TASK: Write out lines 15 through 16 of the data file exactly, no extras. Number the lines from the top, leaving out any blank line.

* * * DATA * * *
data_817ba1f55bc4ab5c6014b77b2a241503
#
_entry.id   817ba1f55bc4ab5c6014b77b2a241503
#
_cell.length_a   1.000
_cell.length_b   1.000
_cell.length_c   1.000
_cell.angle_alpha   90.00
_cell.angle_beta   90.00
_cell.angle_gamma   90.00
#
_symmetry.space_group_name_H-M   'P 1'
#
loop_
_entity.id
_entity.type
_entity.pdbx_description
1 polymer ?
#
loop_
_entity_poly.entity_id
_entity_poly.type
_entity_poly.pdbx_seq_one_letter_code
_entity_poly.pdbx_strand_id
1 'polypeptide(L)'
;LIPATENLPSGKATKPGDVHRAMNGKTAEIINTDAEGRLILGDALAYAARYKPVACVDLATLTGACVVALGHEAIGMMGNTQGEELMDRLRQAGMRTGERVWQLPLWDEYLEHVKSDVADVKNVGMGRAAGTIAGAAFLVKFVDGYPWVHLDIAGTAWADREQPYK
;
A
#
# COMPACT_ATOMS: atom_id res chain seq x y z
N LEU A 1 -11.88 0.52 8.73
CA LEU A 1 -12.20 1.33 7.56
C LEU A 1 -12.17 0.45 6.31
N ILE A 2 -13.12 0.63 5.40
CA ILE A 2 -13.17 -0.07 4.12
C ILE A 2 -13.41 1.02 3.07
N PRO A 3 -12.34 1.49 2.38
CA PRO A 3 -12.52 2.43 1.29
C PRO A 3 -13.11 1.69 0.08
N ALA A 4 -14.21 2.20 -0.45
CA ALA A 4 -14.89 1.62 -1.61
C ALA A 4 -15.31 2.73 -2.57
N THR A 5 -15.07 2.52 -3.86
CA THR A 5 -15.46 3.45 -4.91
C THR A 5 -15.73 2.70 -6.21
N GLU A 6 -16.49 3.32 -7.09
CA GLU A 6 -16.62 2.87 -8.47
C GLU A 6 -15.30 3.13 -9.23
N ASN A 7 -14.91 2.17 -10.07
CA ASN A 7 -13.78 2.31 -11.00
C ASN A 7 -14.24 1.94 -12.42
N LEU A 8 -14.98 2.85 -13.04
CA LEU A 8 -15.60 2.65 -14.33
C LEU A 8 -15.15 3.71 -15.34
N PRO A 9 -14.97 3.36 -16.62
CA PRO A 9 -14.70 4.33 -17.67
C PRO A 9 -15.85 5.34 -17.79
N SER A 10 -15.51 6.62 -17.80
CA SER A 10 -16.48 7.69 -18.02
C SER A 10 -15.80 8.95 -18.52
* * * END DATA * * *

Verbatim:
_entity.id
_entity.type